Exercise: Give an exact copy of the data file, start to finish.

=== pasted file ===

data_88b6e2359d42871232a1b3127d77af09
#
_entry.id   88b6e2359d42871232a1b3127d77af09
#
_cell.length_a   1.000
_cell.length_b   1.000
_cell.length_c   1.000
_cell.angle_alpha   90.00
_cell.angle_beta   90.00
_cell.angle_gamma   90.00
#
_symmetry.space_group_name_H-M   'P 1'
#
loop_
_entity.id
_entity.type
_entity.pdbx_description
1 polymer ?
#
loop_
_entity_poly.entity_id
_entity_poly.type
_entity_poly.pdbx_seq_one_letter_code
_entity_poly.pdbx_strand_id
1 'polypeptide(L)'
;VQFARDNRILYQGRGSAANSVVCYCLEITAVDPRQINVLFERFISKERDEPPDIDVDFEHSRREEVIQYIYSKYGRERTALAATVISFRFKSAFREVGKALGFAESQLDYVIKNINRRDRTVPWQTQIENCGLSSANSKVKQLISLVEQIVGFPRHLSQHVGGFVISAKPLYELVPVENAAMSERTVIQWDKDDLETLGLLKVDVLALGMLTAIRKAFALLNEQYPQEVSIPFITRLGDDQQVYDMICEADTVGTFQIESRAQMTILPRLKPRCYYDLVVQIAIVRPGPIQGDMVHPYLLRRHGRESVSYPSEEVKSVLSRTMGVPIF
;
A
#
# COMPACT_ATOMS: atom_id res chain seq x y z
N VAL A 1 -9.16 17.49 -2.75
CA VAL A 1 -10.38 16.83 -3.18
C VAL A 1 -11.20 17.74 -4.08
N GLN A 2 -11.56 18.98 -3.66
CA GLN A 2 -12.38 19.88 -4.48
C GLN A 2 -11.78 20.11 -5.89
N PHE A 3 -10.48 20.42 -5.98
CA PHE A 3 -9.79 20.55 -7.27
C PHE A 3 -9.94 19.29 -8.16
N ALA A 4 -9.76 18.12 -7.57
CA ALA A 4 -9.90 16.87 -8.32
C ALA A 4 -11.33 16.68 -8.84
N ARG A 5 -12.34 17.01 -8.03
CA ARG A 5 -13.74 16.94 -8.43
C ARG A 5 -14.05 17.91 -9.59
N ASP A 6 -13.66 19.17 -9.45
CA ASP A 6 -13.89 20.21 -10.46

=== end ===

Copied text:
data_88b6e2359d42871232a1b3127d77af09
#
_entry.id   88b6e2359d42871232a1b3127d77af09
#
_cell.length_a   1.000
_cell.length_b   1.000
_cell.length_c   1.000
_cell.angle_alpha   90.00
_cell.angle_beta   90.00
_cell.angle_gamma   90.00
#
_symmetry.space_group_name_H-M   'P 1'
#
loop_
_entity.id
_entity.type
_entity.pdbx_description
1 polymer ?
#
loop_
_entity_poly.entity_id
_entity_poly.type
_entity_poly.pdbx_seq_one_letter_code
_entity_poly.pdbx_strand_id
1 'polypeptide(L)'
;VQFARDNRILYQGRGSAANSVVCYCLEITAVDPRQINVLFERFISKERDEPPDIDVDFEHSRREEVIQYIYSKYGRERTALAATVISFRFKSAFREVGKALGFAESQLDYVIKNINRRDRTVPWQTQIENCGLSSANSKVKQLISLVEQIVGFPRHLSQHVGGFVISAKPLYELVPVENAAMSERTVIQWDKDDLETLGLLKVDVLALGMLTAIRKAFALLNEQYPQEVSIPFITRLGDDQQVYDMICEADTVGTFQIESRAQMTILPRLKPRCYYDLVVQIAIVRPGPIQGDMVHPYLLRRHGRESVSYPSEEVKSVLSRTMGVPIF
;
A
#
# COMPACT_ATOMS: atom_id res chain seq x y z
N VAL A 1 -9.16 17.49 -2.75
CA VAL A 1 -10.38 16.83 -3.18
C VAL A 1 -11.20 17.74 -4.08
N GLN A 2 -11.56 18.98 -3.66
CA GLN A 2 -12.38 19.88 -4.48
C GLN A 2 -11.78 20.11 -5.89
N PHE A 3 -10.48 20.42 -5.98
CA PHE A 3 -9.79 20.55 -7.27
C PHE A 3 -9.94 19.29 -8.16
N ALA A 4 -9.76 18.12 -7.57
CA ALA A 4 -9.90 16.87 -8.32
C ALA A 4 -11.33 16.68 -8.84
N ARG A 5 -12.34 17.01 -8.03
CA ARG A 5 -13.74 16.94 -8.43
C ARG A 5 -14.05 17.91 -9.59
N ASP A 6 -13.66 19.17 -9.45
CA ASP A 6 -13.89 20.21 -10.46